Restoration of health begins with the most important lifestyle changes. n Replace processed and sugary foods in meals and snacks with nutrient dense, whole foods. n Determine possible food sensitivities with an elimination diet. n Eat some protein with every meal. n Eliminate environmental toxins. n Perform some form of cardiovascular exercise and resistance training at least three to five times a week. n Add stress-relieving practices such as yoga, tai chi or qigong. According to Hamdy, “On average, diabetes has the potential to rob you of more than 12 years of life, while dramatically reducing the quality of life for more than 20 years through chronic pain, loss of mobility, blindness, chronic dialysis and heart disease.” Such serious consequences also include stroke, hearing impairment and Alzheimer’s, he adds. All provide good reasons to live responsibly every day, cherishing longterm goals of laying claim to the best possible health. Linda Sechrist is a senior staff writer for Natural Awakenings. Connect at


Greater Richmond Edition

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November / December 2017


Are you concerned about dangerous side effects of drugs marketed for Osteoporosis? If you could increase your bone density naturally without adverse side effects, would you, or someone you know, want more information?


Contact Barb Satterwhite, RN 804.437.0243 To learn more about Solutions & Research Call Barb Satterwhite

Bouncing, Leaping and Lunging Our Way to Bone Health

T’ai Chi Tuesdays 6 – 7:15 pm

See our website for class schedules. Call for details.

by Kathleen Barnes

Floyd Herdrich, L.Ac. (804) 698-0225

Success in the quest for stronger bones is possible at any age.

Start and Stay Young

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Greater Richmond Edition

“Peak bone strength is reached by the age of 30, so it’s vital for young people to engage in dynamic impact movement through their teen years and 20s,” says Sherri Betz, chair of the American Physical Therapy Association bone health group, a doctor of physical therapy and geriatric-certified specialist with a private practice in Santa Cruz, California. Engaging in sports during our youthful developing years helps build strong, wide and dense bones that will carry us well into old age, literally giving us a firmer base to stand on. It’s paramount to encourage children and young people to be physically active and for us all to continue with athletic activities throughout adulthood to preserve the bone health peak we reach at age 30.

Optimal Bone Exercises

“Adulthood is a perfectly good time to start building and improving bone fitness and health. The outcome is just a little bit less,” says Steven A. Hawkins, Ph.D., a professor of exercise science at California Lutheran University, in Thousand Oaks.

“Bone responds to exercise much like muscle,” explains Larry Tucker, Ph.D., professor of exercise sciences at Brigham Young University, in Provo, Utah. “Bone doesn’t grow, per se, but like muscle, it does get denser and stronger according to the stresses and strains put on it.” “The key is to put a heavy load on bones to stimulate them to grow,” Hawkins notes. Standing exercises are recommended, because the bones most likely to benefit from strengthening exercise are 30 targeted leg and hip bones, says Tucker. “Surprising the bone is your best bet,” points out Betz. “Don’t do the same things over and over again at the same time, either repetitive exercises like running or weight lifting or consistent combinations; even high-intensity exercise can diminish the effects.” The most highly recommended exercises involve those that require changing directions, bouncing and leaping—from basketball to lively dances, and even some intense yoga postures. Hopping and jumping are probably the best way to strengthen bones, but must be done in the proper way, according to Tucker and others. Research by Tucker’s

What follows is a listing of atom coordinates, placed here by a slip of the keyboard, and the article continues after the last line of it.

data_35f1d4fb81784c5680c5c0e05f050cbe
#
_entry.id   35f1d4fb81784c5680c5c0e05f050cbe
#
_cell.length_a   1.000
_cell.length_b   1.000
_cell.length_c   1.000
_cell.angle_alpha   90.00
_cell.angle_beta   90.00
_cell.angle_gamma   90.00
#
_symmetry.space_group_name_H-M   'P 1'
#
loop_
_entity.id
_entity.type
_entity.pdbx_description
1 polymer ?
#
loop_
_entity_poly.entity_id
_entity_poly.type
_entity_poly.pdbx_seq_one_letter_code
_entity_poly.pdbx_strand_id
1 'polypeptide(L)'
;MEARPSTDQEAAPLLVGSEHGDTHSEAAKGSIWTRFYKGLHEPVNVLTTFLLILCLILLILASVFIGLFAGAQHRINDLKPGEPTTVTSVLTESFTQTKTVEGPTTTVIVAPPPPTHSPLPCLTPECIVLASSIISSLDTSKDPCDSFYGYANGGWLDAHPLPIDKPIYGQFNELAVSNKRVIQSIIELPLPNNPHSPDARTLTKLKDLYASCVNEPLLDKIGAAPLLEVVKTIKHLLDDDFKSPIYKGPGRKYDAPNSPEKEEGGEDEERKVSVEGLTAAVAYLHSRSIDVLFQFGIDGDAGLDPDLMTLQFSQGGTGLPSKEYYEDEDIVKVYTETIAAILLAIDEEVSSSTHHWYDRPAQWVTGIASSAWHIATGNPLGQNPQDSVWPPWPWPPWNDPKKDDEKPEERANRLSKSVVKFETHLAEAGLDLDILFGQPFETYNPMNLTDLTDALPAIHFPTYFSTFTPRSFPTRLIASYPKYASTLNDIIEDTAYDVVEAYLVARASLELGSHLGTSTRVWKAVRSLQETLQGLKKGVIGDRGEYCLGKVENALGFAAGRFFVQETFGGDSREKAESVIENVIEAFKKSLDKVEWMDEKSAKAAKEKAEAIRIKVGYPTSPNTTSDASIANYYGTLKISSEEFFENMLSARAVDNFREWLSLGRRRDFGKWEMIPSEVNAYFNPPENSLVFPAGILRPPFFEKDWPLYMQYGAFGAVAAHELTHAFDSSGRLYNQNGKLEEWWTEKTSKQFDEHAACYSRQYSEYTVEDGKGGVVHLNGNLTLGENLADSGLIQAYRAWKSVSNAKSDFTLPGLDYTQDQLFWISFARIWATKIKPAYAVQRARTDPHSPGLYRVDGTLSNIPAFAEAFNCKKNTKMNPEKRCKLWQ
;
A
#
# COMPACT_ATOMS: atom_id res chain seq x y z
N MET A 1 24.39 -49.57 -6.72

ESB Professional/


Improve Your Bone Density!

Walking Isn’t It

Walking, running, weight training and other repetitive exercises don’t improve bone density, says Hawkins. “Walk and do other repetitive exercises for cardiovascular health and


Yoga for Bones Yoga doesn’t involve bouncing or jumping for the most part, but it can be helpful in maintaining strong bones, says Sherri Betz, a Santa Cruz, California, physical therapist and Pilates and yoga instructor. “Poses, including the tree, chair, warrior, triangle, half moon and sun salute, need to be as dynamic as possible and focus on leg strengthening and spine extension.

Best Bone Test itsmejust/

team published in the American Journal of Health Promotion studied the effects of jumping on hip bone density in premenopausal women. It may seem counterintuitive, but Tucker reports that most benefits are gained from jumping as high as possible, resting 30 seconds and repeating up to 10 times twice a day in intervals at least eight hours apart. “If you jump continuously, the exercise loses effectiveness pretty quickly,” he says. Those that enjoy circuit training should do something else during the 30-second rests between repetitions, Tucker advises. Because it’s the jolt of jumping that stimulates bone strength, using a mini-trampoline or another cushioning device to lessen impact on the body won’t increase bone density. Betz cautions against starting a jumping program too quickly. “Proper alignment, balance and body awareness come first,” she says. “Do 20 to 25 heel raises in a row, a full squat with good alignment and a full lunge to ready the body for a jumping program.” Such strengthening safeguards against falling and injury.